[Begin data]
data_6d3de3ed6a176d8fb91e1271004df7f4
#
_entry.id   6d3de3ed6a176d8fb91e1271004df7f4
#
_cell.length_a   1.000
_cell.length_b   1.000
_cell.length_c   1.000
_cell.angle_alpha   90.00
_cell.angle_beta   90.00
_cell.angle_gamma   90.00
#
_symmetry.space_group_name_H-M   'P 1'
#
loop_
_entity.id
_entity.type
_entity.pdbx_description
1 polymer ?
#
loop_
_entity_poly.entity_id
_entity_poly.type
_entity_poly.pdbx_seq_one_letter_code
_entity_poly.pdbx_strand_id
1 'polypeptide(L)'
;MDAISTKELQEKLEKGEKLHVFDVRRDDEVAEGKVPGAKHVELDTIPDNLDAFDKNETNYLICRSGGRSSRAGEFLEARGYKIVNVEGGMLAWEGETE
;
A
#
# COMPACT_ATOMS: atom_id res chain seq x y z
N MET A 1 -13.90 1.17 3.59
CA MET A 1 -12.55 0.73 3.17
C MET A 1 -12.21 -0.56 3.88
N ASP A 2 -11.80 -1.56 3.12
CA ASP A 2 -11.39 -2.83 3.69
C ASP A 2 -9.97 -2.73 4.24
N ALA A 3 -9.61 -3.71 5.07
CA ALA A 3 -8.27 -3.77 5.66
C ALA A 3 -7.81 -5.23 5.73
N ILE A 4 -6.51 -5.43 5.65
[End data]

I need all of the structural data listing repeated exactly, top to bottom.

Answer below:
data_6d3de3ed6a176d8fb91e1271004df7f4
#
_entry.id   6d3de3ed6a176d8fb91e1271004df7f4
#
_cell.length_a   1.000
_cell.length_b   1.000
_cell.length_c   1.000
_cell.angle_alpha   90.00
_cell.angle_beta   90.00
_cell.angle_gamma   90.00
#
_symmetry.space_group_name_H-M   'P 1'
#
loop_
_entity.id
_entity.type
_entity.pdbx_description
1 polymer ?
#
loop_
_entity_poly.entity_id
_entity_poly.type
_entity_poly.pdbx_seq_one_letter_code
_entity_poly.pdbx_strand_id
1 'polypeptide(L)'
;MDAISTKELQEKLEKGEKLHVFDVRRDDEVAEGKVPGAKHVELDTIPDNLDAFDKNETNYLICRSGGRSSRAGEFLEARGYKIVNVEGGMLAWEGETE
;
A
#
# COMPACT_ATOMS: atom_id res chain seq x y z
N MET A 1 -13.90 1.17 3.59
CA MET A 1 -12.55 0.73 3.17
C MET A 1 -12.21 -0.56 3.88
N ASP A 2 -11.80 -1.56 3.12
CA ASP A 2 -11.39 -2.83 3.69
C ASP A 2 -9.97 -2.73 4.24
N ALA A 3 -9.61 -3.71 5.07
CA ALA A 3 -8.27 -3.77 5.66
C ALA A 3 -7.81 -5.23 5.73
N ILE A 4 -6.51 -5.43 5.65